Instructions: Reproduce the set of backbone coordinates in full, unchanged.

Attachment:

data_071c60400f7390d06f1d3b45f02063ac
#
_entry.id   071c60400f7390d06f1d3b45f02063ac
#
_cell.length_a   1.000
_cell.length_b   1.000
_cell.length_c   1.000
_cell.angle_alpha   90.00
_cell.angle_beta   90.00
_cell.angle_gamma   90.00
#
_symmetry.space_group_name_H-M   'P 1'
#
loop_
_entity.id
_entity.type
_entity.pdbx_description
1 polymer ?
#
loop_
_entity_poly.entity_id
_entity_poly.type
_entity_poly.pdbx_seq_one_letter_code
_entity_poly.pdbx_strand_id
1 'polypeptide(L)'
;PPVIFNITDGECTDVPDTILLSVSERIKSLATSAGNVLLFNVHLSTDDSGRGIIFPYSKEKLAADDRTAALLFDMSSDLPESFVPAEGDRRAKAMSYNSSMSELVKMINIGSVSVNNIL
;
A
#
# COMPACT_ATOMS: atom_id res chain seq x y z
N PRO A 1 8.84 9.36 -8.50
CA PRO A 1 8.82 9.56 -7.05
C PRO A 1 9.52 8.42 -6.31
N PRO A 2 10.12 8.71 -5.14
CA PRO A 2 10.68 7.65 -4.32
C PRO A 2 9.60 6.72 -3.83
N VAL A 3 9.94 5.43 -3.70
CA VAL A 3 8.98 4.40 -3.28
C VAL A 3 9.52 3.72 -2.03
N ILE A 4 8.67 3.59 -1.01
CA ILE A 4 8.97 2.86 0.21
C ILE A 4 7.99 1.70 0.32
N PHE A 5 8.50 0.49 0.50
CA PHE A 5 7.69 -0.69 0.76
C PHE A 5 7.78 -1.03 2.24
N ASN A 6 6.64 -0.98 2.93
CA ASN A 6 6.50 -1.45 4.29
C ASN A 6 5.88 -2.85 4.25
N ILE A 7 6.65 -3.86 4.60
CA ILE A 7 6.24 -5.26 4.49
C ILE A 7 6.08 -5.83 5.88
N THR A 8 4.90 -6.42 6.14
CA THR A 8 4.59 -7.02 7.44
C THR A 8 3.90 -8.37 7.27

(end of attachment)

data_071c60400f7390d06f1d3b45f02063ac
#
_entry.id   071c60400f7390d06f1d3b45f02063ac
#
_cell.length_a   1.000
_cell.length_b   1.000
_cell.length_c   1.000
_cell.angle_alpha   90.00
_cell.angle_beta   90.00
_cell.angle_gamma   90.00
#
_symmetry.space_group_name_H-M   'P 1'
#
loop_
_entity.id
_entity.type
_entity.pdbx_description
1 polymer ?
#
loop_
_entity_poly.entity_id
_entity_poly.type
_entity_poly.pdbx_seq_one_letter_code
_entity_poly.pdbx_strand_id
1 'polypeptide(L)'
;PPVIFNITDGECTDVPDTILLSVSERIKSLATSAGNVLLFNVHLSTDDSGRGIIFPYSKEKLAADDRTAALLFDMSSDLPESFVPAEGDRRAKAMSYNSSMSELVKMINIGSVSVNNIL
;
A
#
# COMPACT_ATOMS: atom_id res chain seq x y z
N PRO A 1 8.84 9.36 -8.50
CA PRO A 1 8.82 9.56 -7.05
C PRO A 1 9.52 8.42 -6.31
N PRO A 2 10.12 8.71 -5.14
CA PRO A 2 10.68 7.65 -4.32
C PRO A 2 9.60 6.72 -3.83
N VAL A 3 9.94 5.43 -3.70
CA VAL A 3 8.98 4.40 -3.28
C VAL A 3 9.52 3.72 -2.03
N ILE A 4 8.67 3.59 -1.01
CA ILE A 4 8.97 2.86 0.21
C ILE A 4 7.99 1.70 0.32
N PHE A 5 8.50 0.49 0.50
CA PHE A 5 7.69 -0.69 0.76
C PHE A 5 7.78 -1.03 2.24
N ASN A 6 6.64 -0.98 2.93
CA ASN A 6 6.50 -1.45 4.29
C ASN A 6 5.88 -2.85 4.25
N ILE A 7 6.65 -3.86 4.60
CA ILE A 7 6.24 -5.26 4.49
C ILE A 7 6.08 -5.83 5.88
N THR A 8 4.90 -6.42 6.14
CA THR A 8 4.59 -7.02 7.44
C THR A 8 3.90 -8.37 7.27